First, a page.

Unless you're a master at minimising your commuting clobber, you'll probably want a backpack or panniers for your ride to work. Each approach has pros and cons.
Whichever you prefer, check the capacity you need. Collect your commuting gear and eyeball the pile. If you want to be precise, put it in a cardboard box and measure its length, width and the depth it's filled to, then multiply them. Use centimetres. That will give your load's volume in cubic centimetres. Divide that by a thousand to get the volume in litres.
All commuter bags benefit from being rainproof. If the bag you fancy is not itself waterproof, check that it comes with a rain cover. Reflectivity is useful, particularly for backpacks as they can obscure conspicuous jackets.
Carrying the load on the bike instead of your back is easier on your body, because you've got less weight bearing down on your shoulders, backside and hands. You'll sweat less too. The further you're riding and the more you're carrying, the stronger the argument for panniers.
Two small panniers are more practical than one big one. Your bike will be better balanced and you can divide the load: work stuff in one bag, bike stuff in the other. Small panniers also provide more heel clearance. That's important if you've fitted a pannier rack to a bike with relatively short chainstays – such as a road bike or cyclocross bike.
If the bag will double as your briefcase, get an office pannier: a rectangular, sober-coloured bag with internal dividers and (usually) a padded laptop pocket. Otherwise, ordinary panniers are fine. Look for durable, waterproof material, and attachment hooks that go on and off the rack easily when you want to (when parked) and never when you don't (going over a bump). Pockets are useful to prevent having to dig around for small items like a phone, wallet or tools.
Backpacks are convenient for short trips, particularly those where you're on and off the bike, because the load goes with you as you stop. They enable you to commute on a bike won't take, or simply doesn't have, a pannier rack – for example, many road bikes, mountain bikes, and folding bikes.
Backpacks are more comfortable than courier bags as both shoulders bear the load. Courier bags give quicker access to contents, as they can be swung around your body and opened while being worn. But for A to B trips, a backpack is better.
Backpack shoulder straps should be broad and comfortable. Look for a waist strap and/or chest strap too. These will hold the bag snug against your body, enabling you pedal rapidly and to ride on the drops without the bag bouncing around. Some padding is useful to stop things poking in your back, but take any 'ventilation channel' claims with a pinch of salt: if it's hot or if you're riding any distance, you will sweat. It's no coincidence that many backpack-using commuters cycle in bike kit rather than normal clothes.
Here are some good examples of panniers and backpacks for commuting.
Ortlieb Front Roller City
Like all Ortlieb gear, these small panniers are completely waterproof. They're made from tough, PVC-coated polyester and PU-coated nylon, with the seams welded together. The top rolls over and buckles down to so rain can't get in here. Lifting the handle retracts the rack hooks, so each bag can be removed one-handed. There are Scotchlite patches outside but no pockets inside. Capacity: 25 litres per pair.
Cyclescheme Price: £44.25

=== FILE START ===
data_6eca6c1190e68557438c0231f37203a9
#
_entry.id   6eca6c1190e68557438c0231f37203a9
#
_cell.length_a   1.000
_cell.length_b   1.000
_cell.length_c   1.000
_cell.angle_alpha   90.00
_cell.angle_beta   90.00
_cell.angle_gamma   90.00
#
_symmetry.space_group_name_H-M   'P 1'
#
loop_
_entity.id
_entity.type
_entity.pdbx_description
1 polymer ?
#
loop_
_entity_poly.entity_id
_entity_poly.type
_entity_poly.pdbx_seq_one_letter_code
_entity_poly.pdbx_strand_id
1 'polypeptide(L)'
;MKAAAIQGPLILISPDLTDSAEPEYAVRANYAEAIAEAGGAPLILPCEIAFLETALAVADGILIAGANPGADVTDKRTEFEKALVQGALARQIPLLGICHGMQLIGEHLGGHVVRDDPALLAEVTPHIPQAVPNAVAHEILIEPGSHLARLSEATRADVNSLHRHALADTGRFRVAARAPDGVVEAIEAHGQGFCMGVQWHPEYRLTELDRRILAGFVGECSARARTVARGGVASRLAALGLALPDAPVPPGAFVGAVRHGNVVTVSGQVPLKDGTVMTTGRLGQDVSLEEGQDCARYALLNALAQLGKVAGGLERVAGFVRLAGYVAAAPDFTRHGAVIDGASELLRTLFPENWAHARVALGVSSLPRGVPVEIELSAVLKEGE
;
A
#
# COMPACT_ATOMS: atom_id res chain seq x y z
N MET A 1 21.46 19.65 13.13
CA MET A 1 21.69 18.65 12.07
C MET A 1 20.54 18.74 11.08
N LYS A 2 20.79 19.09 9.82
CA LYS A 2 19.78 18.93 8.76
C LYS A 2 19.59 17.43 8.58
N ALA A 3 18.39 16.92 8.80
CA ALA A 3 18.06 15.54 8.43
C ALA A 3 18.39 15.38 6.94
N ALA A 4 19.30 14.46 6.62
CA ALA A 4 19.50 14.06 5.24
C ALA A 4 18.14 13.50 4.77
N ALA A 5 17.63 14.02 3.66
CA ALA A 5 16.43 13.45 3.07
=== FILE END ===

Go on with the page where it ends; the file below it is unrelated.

Altura Dryline 32
They don't have the shiny PVC feel of the Ortliebs, but these Altura Drylines are as waterproof as the name states. The main compartment has a drawstring-and-lid closure, so you can overfill it a bit if you want, and there's a useful outer pocket. Though sombre, they have reflective trim for nighttime visibility. The base is well reinforced to prevent wear. Rixen Kaul Klick-fix hooks are an industry standard. Capacity: 32 litres per pair.
Cyclescheme Price: £61.27
Carradice Super C Universal/Front panniers
A favourite of touring cyclists for their toughness and longevity, Carradice's Super C bags are equally suitable for commuting. They're made from cotton duck – a durable, waxed-cotton fabric that shrugs off rain like its namesake. There's an outer pocket for tools or other small items and 3M reflectives front and rear. The simple, secure hooks will fit racks up to 13mm in diameter. Capacity: 28 litres per pair
Cyclescheme Price: £67.50
DHB Waterproof Rucksack
Like the Ortlieb pannier, this rucksack uses waterproof fabrics, welded seams and a roll-top closure for complete imperviousness to rain. A moulded foam back makes it comfortable, while a waist strap keeps it stable. There's a thin outer pocket with a waterproof zip but no inner pockets. It also has reflective patches and a mount for a small LED rear light. Capacity: 25 litres.
Cyclescheme Price: £61.27
Brooks Dalston Knapsack Small
Named after the hipster haunt of Dalston in London, this premium-priced backpack offers substance as well as style. It's made from waterproof fabric and leather, and there's a chest strap to stop it moving on your back. Although small (12 litres) it has a 13in laptop sleeve and three wide pockets inside and two pockets big enough for a bike bottle outside. Similar, bigger bags are also available form Brooks.
Cyclescheme Price: £81.71
Henty Wingman Backpack
This is a tarpaulin suit-bag that goes on your back. It will accommodate a suit and one shirt or blouse or three shirts/blouses. You put them in flat, then roll up the bag into a tube, keeping creases to a minimum. A removable 12-litre utility bag for other items goes in the middle. Features include chest and waist straps, a 13-15in laptop pouch, a removable phone pouch, a hi-viz rain cover, and a folding coat-hanger.
Cyclescheme Price: £91.91
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